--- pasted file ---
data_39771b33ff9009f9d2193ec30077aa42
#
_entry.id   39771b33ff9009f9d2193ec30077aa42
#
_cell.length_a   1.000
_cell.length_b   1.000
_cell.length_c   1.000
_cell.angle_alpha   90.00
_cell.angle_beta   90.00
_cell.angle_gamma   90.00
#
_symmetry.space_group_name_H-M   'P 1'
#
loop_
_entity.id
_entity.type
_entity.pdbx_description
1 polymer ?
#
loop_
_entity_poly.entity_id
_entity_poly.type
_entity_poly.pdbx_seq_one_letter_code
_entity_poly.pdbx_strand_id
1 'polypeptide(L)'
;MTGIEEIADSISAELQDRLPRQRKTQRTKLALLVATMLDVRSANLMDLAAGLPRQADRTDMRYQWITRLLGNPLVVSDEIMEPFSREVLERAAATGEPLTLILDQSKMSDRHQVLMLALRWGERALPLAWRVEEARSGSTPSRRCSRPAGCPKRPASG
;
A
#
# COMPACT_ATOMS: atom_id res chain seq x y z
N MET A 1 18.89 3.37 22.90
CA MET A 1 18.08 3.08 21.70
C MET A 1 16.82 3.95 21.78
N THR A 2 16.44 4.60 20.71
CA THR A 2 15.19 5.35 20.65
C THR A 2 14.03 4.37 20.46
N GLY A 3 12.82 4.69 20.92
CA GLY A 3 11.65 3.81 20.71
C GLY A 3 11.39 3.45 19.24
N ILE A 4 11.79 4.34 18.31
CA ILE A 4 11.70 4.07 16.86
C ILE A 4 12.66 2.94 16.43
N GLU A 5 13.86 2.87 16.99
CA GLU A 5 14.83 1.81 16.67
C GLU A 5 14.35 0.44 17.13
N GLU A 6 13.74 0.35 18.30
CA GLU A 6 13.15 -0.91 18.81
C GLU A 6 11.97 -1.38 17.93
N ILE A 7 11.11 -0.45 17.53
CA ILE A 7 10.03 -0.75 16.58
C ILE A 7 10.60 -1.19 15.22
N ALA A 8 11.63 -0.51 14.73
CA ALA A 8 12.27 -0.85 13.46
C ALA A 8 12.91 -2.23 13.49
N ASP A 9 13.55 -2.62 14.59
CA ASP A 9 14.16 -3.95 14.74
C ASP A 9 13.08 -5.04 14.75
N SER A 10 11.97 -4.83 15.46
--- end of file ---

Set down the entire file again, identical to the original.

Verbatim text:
data_39771b33ff9009f9d2193ec30077aa42
#
_entry.id   39771b33ff9009f9d2193ec30077aa42
#
_cell.length_a   1.000
_cell.length_b   1.000
_cell.length_c   1.000
_cell.angle_alpha   90.00
_cell.angle_beta   90.00
_cell.angle_gamma   90.00
#
_symmetry.space_group_name_H-M   'P 1'
#
loop_
_entity.id
_entity.type
_entity.pdbx_description
1 polymer ?
#
loop_
_entity_poly.entity_id
_entity_poly.type
_entity_poly.pdbx_seq_one_letter_code
_entity_poly.pdbx_strand_id
1 'polypeptide(L)'
;MTGIEEIADSISAELQDRLPRQRKTQRTKLALLVATMLDVRSANLMDLAAGLPRQADRTDMRYQWITRLLGNPLVVSDEIMEPFSREVLERAAATGEPLTLILDQSKMSDRHQVLMLALRWGERALPLAWRVEEARSGSTPSRRCSRPAGCPKRPASG
;
A
#
# COMPACT_ATOMS: atom_id res chain seq x y z
N MET A 1 18.89 3.37 22.90
CA MET A 1 18.08 3.08 21.70
C MET A 1 16.82 3.95 21.78
N THR A 2 16.44 4.60 20.71
CA THR A 2 15.19 5.35 20.65
C THR A 2 14.03 4.37 20.46
N GLY A 3 12.82 4.69 20.92
CA GLY A 3 11.65 3.81 20.71
C GLY A 3 11.39 3.45 19.24
N ILE A 4 11.79 4.34 18.31
CA ILE A 4 11.70 4.07 16.86
C ILE A 4 12.66 2.94 16.43
N GLU A 5 13.86 2.87 16.99
CA GLU A 5 14.83 1.81 16.67
C GLU A 5 14.35 0.44 17.13
N GLU A 6 13.74 0.35 18.30
CA GLU A 6 13.15 -0.91 18.81
C GLU A 6 11.97 -1.38 17.93
N ILE A 7 11.11 -0.45 17.53
CA ILE A 7 10.03 -0.75 16.58
C ILE A 7 10.60 -1.19 15.22
N ALA A 8 11.63 -0.51 14.73
CA ALA A 8 12.27 -0.85 13.46
C ALA A 8 12.91 -2.23 13.49
N ASP A 9 13.55 -2.62 14.59
CA ASP A 9 14.16 -3.95 14.74
C ASP A 9 13.08 -5.04 14.75
N SER A 10 11.97 -4.83 15.46